Warning: May be habit forming

There are some things that I just can’t get the knack for. Like remembering to put on sunscreen before a century ride. Or remembering to take my multivitamin in the morning. Some things just don’t come easy to me. I’d probably walk out of my house without my keys if I didn’t need them to unlock my bike (oh, wait. I have done that before, and locked myself out of my house in the process).

So when it comes to certain things, I really have to put forth an effort to make them habit. Fortunately, there are certain other things that are so fun, I make an effort to fit them in. One thing that I’ve gotten really into the habit of: training.

Don’t get me wrong, I look forward to my rest days. And I’m not so addicted to it, like I am to caffeine, that I need it every day – or else. But when I take a break after my A race or even when I have a recovery week, I’m itchin’ to get back into the game. And when I have a disappointing “check” race or a busy week at work, I yearn to spend some serious time in the saddle and on my feet.

There are definitely some tricks into making training a more consistent (and desired) part of the day. I schedule certain workouts, like morning lap swims and afternoon runs, with training friends that will help pour on the peer pressure if I hesitate or skip out of a session. Not only am I being held accountable, but I also use these sessions to catch up with my friends. Over the past few years I’ve started to get bored with just sitting and chatting (I find that I zone out… how rude!)- I think its much easier and enjoyable to be moving and catching up. So, penciling in a long run or two a week with my best friend really keeps me in the loop, and helps with stress relief as well.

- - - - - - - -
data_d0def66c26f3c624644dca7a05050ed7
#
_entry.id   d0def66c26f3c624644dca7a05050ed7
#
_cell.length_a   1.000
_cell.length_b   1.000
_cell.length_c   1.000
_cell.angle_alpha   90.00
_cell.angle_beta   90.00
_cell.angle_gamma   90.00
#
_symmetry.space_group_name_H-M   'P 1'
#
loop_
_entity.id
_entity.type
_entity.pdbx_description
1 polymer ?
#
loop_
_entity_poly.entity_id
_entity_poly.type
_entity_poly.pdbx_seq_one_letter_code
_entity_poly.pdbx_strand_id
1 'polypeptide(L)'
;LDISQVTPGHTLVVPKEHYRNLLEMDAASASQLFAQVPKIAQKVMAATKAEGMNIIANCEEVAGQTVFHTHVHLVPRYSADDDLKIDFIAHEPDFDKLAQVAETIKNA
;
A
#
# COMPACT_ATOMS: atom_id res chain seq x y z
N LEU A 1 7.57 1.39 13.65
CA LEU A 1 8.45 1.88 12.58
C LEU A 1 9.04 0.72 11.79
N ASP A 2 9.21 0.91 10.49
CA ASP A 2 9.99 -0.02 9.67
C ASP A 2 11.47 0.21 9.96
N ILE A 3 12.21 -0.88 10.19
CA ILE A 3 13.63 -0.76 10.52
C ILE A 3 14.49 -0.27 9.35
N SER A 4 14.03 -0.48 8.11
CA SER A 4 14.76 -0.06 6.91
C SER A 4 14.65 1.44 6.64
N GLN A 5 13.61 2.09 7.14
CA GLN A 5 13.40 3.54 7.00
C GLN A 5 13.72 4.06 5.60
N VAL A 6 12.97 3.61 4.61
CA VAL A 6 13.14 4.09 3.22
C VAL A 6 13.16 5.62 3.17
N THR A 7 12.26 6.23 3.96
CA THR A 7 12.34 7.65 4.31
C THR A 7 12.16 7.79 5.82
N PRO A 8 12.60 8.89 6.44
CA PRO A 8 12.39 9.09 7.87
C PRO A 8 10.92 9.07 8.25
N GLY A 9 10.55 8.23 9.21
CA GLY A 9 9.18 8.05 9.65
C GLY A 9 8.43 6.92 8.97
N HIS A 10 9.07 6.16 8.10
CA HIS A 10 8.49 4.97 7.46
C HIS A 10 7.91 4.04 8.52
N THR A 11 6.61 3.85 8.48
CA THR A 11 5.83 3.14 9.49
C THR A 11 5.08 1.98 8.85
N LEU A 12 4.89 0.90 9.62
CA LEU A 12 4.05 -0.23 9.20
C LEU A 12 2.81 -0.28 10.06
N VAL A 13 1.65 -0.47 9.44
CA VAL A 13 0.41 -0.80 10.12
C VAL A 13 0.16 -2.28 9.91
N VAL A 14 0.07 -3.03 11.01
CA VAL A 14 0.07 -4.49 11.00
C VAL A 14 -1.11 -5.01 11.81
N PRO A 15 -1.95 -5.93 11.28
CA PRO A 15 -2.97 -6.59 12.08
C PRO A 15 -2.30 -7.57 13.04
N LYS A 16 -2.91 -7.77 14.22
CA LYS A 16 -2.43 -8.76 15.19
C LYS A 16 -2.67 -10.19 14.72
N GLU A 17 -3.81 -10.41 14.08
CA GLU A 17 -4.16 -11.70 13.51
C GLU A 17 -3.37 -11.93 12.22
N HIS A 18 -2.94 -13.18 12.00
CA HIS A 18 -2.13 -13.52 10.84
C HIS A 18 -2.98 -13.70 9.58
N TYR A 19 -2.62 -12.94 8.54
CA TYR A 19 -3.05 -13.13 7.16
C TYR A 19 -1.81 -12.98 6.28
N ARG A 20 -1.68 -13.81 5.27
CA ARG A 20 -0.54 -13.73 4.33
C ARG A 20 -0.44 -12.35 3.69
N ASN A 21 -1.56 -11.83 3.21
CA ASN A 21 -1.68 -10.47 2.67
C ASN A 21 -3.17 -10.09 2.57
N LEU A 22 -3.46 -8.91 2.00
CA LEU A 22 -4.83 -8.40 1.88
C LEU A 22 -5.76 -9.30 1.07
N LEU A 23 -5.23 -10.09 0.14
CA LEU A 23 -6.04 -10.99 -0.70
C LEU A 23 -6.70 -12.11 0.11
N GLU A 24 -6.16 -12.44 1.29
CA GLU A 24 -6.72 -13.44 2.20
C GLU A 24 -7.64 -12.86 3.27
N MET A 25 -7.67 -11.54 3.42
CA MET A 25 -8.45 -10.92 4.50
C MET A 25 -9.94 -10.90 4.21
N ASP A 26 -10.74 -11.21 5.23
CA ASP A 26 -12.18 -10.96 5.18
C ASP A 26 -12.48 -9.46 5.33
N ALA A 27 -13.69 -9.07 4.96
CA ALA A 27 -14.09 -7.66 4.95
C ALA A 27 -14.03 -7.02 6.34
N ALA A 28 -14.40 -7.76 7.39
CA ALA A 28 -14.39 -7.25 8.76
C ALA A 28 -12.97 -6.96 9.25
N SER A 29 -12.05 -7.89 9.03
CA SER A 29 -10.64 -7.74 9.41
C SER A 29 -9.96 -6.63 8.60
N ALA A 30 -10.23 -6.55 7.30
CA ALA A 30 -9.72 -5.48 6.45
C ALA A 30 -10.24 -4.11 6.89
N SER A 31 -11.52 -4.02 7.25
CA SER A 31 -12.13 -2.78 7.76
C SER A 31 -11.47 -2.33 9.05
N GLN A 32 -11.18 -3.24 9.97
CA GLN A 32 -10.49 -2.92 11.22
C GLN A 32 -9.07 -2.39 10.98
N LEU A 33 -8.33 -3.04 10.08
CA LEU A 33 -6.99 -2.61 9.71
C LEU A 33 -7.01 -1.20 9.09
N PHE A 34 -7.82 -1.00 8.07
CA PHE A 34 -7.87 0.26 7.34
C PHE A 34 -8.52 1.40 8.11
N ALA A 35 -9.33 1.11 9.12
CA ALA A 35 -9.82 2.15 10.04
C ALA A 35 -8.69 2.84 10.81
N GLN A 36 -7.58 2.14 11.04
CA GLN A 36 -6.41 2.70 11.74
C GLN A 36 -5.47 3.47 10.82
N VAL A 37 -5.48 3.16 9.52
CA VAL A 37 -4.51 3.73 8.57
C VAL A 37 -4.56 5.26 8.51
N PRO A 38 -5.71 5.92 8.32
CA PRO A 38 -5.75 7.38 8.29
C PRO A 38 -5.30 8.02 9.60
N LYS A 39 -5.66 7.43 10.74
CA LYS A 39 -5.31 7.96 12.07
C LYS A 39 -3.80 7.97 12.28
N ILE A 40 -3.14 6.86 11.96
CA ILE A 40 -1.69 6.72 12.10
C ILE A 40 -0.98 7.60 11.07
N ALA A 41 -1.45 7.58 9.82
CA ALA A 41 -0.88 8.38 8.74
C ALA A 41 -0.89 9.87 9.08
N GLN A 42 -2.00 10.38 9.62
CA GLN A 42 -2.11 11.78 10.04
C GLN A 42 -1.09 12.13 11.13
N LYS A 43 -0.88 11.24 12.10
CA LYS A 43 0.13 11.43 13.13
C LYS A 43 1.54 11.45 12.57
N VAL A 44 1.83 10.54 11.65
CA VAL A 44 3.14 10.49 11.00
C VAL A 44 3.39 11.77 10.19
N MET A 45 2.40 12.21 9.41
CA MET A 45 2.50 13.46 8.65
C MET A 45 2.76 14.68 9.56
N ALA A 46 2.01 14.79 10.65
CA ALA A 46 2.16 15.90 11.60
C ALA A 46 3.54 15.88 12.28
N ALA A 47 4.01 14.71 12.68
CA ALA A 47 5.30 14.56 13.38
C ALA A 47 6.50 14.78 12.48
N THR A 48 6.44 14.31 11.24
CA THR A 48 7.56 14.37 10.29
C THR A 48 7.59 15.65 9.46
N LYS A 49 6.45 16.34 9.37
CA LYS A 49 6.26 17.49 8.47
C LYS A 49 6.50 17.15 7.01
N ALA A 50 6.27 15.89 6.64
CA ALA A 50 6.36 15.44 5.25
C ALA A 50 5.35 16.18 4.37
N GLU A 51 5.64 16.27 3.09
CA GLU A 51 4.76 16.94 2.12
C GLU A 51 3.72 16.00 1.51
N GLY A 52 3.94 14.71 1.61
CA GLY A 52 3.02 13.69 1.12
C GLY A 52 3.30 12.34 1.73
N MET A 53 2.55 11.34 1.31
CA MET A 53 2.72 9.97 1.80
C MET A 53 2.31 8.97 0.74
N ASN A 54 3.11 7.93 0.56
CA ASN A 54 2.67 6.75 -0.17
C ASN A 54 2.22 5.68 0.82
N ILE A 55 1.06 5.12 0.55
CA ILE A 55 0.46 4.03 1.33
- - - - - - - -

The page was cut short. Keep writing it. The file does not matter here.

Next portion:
I also set aside time to get in the training. Sunday mornings are reserved- I don’t work until the afternoon (yes I know, it’s Sunday. If you’ve been in grad school, you understand). I’m not a pro triathlete, and I can’t imagine spending 30+ hours training (at least, not while trying to finish my dissertation). And since I’m trying to wrap up three years of graduate work in the next few months, well… let’s just say putting the feet up after a 3hour run isn’t really feasible. But, I do the best I can, and bank on the effectiveness of my TriggerPoint Therapy (and splurge every once in a while on active release massage).

I write out my schedule, I post it somewhere I can see every day. I am holding myself accountable by writing my CedarPoint FullRev training plan on the calendar in our kitchen. This weekend, I made a few modifications to my season schedule, and by re-writing the plan, in ink, on the calendar that everyone in my house can see, I feel more committed to accomplishing the daily tasks. Plus, it reminds me when to rest, and reminds me to not throw down too many hard days in a row (which can be tricky to avoid with the swimbikerun).